Temptations and it’s Repurcussions

hey you! double layered chocolate cake, sitting like a fancy lady, provoking my reasoning, leaving vegetables look dreary, costing me fortune, your playmates, cholesterol and glucose triumphantly conquer my body, building their kingdom!

 

Written For: Trifecta Challenge: 

This week we are taking you, once again, back to school for a lesson in literary devices.  Remember the apostrophe?  About.com defines apostrophe as, “A figure of speech in which some absent or nonexistent person or thing is addressed as if present and capable of understanding.”  That same site provides some excellent examples of apostrophes in classical literature. Check them out and then have a crack at it yourself.  Give us your best 33-word example of an apostrophe. 

I got a little confused between Personification and Apostrophe. A nice article here about the difference: http://www.essayscam.org/Forum/17/personification-apostrophe-language-4010/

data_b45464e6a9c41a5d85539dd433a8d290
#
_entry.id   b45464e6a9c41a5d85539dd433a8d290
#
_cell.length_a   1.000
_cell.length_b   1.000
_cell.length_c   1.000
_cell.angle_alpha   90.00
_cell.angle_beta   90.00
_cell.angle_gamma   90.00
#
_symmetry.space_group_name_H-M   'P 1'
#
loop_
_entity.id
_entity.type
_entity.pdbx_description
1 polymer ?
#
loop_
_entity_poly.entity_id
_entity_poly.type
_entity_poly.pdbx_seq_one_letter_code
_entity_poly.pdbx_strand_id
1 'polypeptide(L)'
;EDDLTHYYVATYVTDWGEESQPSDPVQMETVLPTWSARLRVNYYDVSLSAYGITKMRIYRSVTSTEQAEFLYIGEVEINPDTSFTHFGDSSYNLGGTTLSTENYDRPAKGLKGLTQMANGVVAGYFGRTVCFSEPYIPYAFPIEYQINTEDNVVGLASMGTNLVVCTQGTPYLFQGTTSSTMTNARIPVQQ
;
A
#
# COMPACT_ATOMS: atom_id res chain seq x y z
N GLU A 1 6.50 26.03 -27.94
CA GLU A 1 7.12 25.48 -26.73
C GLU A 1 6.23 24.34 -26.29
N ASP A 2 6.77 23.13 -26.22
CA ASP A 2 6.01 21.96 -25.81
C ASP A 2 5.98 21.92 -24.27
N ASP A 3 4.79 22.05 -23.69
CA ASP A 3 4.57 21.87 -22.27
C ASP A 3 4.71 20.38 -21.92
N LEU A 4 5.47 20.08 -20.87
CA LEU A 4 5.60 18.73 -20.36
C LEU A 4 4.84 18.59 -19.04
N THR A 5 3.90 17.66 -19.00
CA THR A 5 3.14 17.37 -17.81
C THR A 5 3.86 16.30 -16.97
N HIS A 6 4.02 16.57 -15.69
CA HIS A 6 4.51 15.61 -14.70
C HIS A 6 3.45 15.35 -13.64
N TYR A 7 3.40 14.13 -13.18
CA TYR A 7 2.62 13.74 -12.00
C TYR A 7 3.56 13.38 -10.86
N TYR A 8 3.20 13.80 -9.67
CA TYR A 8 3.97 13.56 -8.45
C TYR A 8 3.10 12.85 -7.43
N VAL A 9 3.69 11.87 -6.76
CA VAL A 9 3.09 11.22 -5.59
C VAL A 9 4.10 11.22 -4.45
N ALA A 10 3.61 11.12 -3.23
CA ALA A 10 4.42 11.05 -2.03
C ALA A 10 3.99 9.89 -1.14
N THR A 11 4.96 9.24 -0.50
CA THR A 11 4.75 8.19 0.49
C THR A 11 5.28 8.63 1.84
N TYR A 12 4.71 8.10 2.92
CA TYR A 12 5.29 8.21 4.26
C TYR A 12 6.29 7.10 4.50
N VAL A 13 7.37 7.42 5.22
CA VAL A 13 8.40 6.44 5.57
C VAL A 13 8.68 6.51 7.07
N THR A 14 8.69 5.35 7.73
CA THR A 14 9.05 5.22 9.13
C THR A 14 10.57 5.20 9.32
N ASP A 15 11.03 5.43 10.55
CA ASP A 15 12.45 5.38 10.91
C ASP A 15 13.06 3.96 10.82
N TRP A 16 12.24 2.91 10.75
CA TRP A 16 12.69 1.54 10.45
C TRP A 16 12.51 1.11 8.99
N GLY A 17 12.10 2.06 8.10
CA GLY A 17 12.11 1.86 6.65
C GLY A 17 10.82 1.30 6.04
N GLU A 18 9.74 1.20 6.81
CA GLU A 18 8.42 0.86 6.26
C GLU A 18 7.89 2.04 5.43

Extracting few points from the article:

Personification is therefore the act of treating something that is not a person as if it were; sort of.More specifically, personification is the treatment of inanimate objects, non-living things, and abstract entities as if they were living things. Note how this differs from the preliminary definition above; you don’t need to treat something as a person necessarily, just as a living thing. A classic device of the fable, treating animals as if they were human, is called anthropomorphism, which resembles personification, but which must attribute human characteristics to any non-human being.

Example: “The leaves danced in the cool breeze.”

Apostrophe is a specific kind of personification. which refers to a direct address to an inanimate or abstract entity as if it were a human capable of understanding the address. 

Example: “Death be not proud” by John Donne, where the speaker addresses death throughout the poem, cautioning him/her not to be proud, for in the end death is defeated by eternal life.

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